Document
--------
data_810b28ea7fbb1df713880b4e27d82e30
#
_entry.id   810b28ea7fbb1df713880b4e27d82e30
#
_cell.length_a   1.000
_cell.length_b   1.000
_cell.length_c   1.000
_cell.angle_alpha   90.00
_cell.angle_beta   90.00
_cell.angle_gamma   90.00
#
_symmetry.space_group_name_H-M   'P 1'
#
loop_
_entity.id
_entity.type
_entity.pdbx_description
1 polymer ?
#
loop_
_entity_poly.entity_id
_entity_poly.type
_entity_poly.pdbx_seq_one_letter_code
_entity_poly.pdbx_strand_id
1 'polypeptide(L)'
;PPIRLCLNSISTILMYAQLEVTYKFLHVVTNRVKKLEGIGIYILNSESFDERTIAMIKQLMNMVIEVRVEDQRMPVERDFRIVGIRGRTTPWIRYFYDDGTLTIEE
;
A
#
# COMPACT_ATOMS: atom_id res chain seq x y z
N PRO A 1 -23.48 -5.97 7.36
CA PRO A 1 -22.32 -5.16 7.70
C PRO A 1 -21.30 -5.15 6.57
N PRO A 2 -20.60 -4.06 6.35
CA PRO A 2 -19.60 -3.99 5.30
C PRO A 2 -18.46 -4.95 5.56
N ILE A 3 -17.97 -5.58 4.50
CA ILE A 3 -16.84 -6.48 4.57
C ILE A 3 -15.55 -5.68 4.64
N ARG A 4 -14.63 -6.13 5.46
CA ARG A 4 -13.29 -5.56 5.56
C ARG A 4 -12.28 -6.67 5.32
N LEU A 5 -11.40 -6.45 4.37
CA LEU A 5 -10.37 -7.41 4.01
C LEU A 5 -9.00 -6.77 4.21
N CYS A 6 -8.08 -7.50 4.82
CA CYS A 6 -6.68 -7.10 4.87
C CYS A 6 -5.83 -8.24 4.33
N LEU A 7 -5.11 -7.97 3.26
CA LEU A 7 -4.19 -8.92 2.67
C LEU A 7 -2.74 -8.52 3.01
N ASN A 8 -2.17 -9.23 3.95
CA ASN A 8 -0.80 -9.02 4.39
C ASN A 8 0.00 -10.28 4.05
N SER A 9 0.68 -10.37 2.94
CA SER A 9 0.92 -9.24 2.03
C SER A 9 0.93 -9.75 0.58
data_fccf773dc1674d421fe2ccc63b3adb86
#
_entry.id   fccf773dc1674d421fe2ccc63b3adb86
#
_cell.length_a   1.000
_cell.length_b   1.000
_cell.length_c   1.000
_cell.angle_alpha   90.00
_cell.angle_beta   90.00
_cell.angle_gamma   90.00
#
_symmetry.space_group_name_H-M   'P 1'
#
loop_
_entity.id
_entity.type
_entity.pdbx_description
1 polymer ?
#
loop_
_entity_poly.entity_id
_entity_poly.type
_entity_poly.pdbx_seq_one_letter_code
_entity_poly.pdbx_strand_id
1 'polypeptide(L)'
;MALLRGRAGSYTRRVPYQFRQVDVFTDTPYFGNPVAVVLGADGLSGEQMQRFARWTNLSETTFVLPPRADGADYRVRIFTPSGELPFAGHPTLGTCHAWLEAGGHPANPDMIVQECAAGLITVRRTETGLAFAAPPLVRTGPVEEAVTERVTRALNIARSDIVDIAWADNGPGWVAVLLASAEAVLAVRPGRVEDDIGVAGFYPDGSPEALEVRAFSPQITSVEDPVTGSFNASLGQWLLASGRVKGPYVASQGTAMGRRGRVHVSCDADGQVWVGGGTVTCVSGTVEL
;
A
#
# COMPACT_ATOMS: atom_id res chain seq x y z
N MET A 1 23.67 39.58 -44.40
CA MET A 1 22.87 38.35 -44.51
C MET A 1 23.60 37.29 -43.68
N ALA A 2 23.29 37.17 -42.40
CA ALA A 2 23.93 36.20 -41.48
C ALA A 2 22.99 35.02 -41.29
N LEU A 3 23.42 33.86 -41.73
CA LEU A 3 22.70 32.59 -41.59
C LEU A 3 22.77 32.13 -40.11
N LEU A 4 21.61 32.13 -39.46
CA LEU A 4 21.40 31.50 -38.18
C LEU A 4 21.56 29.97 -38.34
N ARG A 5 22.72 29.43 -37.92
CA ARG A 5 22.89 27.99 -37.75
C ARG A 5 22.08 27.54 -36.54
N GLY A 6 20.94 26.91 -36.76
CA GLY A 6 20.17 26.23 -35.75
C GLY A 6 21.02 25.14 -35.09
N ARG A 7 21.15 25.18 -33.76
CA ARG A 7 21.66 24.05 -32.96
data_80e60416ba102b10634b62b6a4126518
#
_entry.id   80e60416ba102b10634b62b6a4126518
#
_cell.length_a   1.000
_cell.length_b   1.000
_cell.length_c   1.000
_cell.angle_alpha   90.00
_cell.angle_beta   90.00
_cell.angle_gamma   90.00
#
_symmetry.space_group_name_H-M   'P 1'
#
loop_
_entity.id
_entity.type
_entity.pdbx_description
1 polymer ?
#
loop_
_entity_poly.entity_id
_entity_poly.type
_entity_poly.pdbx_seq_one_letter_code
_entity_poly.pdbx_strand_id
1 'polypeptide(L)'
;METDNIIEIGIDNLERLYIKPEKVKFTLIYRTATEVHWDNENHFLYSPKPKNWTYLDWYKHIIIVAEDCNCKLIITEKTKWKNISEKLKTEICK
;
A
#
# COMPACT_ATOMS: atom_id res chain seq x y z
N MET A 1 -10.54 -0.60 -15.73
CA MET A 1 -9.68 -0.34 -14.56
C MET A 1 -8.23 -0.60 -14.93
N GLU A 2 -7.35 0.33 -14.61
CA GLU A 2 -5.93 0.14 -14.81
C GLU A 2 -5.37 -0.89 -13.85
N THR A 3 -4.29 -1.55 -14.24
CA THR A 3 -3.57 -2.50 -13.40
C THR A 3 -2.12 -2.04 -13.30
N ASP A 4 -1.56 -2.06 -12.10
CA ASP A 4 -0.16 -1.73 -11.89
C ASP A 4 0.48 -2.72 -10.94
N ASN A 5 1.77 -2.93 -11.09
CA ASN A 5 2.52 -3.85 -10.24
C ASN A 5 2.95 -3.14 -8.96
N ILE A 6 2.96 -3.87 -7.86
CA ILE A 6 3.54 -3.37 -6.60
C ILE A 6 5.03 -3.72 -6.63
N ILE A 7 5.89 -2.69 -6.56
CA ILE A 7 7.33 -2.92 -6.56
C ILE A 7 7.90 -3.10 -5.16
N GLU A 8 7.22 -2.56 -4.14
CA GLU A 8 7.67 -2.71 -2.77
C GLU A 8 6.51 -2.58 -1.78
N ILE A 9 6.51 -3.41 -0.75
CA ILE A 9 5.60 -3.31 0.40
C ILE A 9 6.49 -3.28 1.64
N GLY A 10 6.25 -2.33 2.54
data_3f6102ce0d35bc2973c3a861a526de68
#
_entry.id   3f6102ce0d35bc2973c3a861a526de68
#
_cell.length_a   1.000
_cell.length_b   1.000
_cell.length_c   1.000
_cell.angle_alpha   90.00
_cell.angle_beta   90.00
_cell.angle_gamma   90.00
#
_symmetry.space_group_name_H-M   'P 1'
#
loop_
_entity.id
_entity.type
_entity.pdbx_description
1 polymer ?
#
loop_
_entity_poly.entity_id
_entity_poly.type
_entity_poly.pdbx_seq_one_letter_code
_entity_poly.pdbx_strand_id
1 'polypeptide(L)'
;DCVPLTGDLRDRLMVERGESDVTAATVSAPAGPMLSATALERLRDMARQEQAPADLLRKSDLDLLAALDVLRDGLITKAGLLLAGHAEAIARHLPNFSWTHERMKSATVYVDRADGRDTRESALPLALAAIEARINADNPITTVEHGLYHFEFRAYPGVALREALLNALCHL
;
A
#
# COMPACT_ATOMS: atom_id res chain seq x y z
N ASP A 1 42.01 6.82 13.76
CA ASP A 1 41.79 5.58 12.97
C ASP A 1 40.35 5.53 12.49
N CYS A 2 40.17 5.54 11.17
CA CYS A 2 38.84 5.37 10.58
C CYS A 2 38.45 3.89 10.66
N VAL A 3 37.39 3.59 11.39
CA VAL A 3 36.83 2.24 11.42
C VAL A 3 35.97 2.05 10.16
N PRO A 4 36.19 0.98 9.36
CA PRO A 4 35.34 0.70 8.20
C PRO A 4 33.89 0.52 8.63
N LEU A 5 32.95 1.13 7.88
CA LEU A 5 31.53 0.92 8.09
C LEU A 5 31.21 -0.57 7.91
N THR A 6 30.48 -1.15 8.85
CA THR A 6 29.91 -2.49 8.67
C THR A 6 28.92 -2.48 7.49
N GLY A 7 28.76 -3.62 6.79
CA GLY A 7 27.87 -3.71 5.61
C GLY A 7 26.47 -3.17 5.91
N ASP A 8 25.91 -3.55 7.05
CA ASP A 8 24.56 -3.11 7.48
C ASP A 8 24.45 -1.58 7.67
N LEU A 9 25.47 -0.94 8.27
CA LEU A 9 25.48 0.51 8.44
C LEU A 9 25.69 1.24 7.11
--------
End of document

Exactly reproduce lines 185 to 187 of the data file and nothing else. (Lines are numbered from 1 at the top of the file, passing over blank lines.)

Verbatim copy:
loop_
_entity_poly.entity_id
_entity_poly.type